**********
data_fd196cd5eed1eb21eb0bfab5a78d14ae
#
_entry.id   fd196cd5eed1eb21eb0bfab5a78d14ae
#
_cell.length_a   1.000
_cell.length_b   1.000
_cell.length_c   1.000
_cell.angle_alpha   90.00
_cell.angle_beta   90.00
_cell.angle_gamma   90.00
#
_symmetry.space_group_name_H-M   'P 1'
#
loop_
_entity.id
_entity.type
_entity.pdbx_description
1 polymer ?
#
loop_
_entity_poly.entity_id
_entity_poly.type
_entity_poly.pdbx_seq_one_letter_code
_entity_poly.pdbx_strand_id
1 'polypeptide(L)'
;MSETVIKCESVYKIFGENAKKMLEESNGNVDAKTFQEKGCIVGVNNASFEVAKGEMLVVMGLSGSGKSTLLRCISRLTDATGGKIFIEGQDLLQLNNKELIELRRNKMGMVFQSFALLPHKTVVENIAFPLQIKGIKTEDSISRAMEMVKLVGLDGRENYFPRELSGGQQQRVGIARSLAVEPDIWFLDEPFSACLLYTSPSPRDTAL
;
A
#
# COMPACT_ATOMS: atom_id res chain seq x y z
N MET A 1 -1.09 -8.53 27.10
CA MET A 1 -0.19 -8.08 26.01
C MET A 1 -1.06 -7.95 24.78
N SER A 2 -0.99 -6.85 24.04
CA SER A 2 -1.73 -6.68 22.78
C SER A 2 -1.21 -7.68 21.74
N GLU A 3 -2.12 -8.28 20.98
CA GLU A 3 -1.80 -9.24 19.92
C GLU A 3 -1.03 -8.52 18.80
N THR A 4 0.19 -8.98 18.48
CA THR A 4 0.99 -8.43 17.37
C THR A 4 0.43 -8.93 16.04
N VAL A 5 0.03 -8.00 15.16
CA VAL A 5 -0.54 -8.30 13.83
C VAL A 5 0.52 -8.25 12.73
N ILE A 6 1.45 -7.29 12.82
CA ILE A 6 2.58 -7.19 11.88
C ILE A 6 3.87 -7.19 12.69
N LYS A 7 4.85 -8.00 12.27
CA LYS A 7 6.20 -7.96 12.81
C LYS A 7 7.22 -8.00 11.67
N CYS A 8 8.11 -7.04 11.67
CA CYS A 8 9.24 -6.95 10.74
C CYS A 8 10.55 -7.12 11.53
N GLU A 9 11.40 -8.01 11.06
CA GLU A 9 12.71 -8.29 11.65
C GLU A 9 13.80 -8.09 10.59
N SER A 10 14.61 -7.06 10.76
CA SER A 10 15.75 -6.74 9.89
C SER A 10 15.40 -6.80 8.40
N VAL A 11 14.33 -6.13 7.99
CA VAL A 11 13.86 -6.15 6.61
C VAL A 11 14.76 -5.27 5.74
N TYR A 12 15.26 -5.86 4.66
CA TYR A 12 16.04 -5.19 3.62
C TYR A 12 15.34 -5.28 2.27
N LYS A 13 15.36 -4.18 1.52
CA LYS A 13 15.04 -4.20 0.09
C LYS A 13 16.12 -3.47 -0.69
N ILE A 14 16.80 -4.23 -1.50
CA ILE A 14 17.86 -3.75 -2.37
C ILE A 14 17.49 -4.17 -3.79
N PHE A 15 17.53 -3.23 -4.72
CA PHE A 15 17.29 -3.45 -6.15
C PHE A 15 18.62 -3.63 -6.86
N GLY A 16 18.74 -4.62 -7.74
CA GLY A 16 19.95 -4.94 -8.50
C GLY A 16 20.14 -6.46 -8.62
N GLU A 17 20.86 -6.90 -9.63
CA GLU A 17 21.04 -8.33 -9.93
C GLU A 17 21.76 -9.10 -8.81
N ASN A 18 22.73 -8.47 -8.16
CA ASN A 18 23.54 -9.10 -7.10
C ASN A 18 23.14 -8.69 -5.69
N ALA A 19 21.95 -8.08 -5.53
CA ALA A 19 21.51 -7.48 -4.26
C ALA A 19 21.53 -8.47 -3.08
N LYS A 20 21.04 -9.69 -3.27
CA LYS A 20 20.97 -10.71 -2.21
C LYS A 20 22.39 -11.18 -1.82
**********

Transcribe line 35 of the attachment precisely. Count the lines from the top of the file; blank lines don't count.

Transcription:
CA SER A 2 -1.73 -6.68 22.78